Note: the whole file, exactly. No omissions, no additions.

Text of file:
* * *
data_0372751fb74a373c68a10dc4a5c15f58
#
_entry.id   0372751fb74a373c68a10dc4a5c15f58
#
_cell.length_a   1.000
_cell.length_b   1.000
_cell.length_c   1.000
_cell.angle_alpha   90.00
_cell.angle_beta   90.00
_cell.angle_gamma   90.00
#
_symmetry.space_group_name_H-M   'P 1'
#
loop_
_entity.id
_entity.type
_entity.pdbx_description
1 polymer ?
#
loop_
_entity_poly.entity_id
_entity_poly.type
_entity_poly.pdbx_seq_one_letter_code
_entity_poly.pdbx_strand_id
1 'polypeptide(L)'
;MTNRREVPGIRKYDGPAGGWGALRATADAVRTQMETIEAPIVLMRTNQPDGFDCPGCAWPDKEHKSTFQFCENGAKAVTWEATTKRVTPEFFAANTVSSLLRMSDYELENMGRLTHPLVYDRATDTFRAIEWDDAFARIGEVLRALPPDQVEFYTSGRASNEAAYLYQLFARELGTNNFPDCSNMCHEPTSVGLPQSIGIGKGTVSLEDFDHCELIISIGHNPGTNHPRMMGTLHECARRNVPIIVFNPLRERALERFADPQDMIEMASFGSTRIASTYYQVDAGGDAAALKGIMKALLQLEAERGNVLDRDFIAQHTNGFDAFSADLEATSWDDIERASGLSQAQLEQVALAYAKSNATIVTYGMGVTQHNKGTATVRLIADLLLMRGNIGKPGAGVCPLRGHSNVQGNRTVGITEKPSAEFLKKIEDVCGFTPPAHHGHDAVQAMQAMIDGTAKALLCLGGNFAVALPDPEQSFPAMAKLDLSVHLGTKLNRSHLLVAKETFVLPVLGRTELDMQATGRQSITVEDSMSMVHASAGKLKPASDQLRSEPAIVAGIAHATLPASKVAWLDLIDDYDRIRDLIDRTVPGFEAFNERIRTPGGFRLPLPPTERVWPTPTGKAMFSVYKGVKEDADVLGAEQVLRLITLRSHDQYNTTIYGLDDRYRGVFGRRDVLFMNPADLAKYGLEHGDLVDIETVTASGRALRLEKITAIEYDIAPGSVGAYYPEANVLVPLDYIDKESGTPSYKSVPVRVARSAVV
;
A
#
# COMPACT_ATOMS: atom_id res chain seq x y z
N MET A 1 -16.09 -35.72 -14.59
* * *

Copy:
data_0372751fb74a373c68a10dc4a5c15f58
#
_entry.id   0372751fb74a373c68a10dc4a5c15f58
#
_cell.length_a   1.000
_cell.length_b   1.000
_cell.length_c   1.000
_cell.angle_alpha   90.00
_cell.angle_beta   90.00
_cell.angle_gamma   90.00
#
_symmetry.space_group_name_H-M   'P 1'
#
loop_
_entity.id
_entity.type
_entity.pdbx_description
1 polymer ?
#
loop_
_entity_poly.entity_id
_entity_poly.type
_entity_poly.pdbx_seq_one_letter_code
_entity_poly.pdbx_strand_id
1 'polypeptide(L)'
;MTNRREVPGIRKYDGPAGGWGALRATADAVRTQMETIEAPIVLMRTNQPDGFDCPGCAWPDKEHKSTFQFCENGAKAVTWEATTKRVTPEFFAANTVSSLLRMSDYELENMGRLTHPLVYDRATDTFRAIEWDDAFARIGEVLRALPPDQVEFYTSGRASNEAAYLYQLFARELGTNNFPDCSNMCHEPTSVGLPQSIGIGKGTVSLEDFDHCELIISIGHNPGTNHPRMMGTLHECARRNVPIIVFNPLRERALERFADPQDMIEMASFGSTRIASTYYQVDAGGDAAALKGIMKALLQLEAERGNVLDRDFIAQHTNGFDAFSADLEATSWDDIERASGLSQAQLEQVALAYAKSNATIVTYGMGVTQHNKGTATVRLIADLLLMRGNIGKPGAGVCPLRGHSNVQGNRTVGITEKPSAEFLKKIEDVCGFTPPAHHGHDAVQAMQAMIDGTAKALLCLGGNFAVALPDPEQSFPAMAKLDLSVHLGTKLNRSHLLVAKETFVLPVLGRTELDMQATGRQSITVEDSMSMVHASAGKLKPASDQLRSEPAIVAGIAHATLPASKVAWLDLIDDYDRIRDLIDRTVPGFEAFNERIRTPGGFRLPLPPTERVWPTPTGKAMFSVYKGVKEDADVLGAEQVLRLITLRSHDQYNTTIYGLDDRYRGVFGRRDVLFMNPADLAKYGLEHGDLVDIETVTASGRALRLEKITAIEYDIAPGSVGAYYPEANVLVPLDYIDKESGTPSYKSVPVRVARSAVV
;
A
#
# COMPACT_ATOMS: atom_id res chain seq x y z
N MET A 1 -16.09 -35.72 -14.59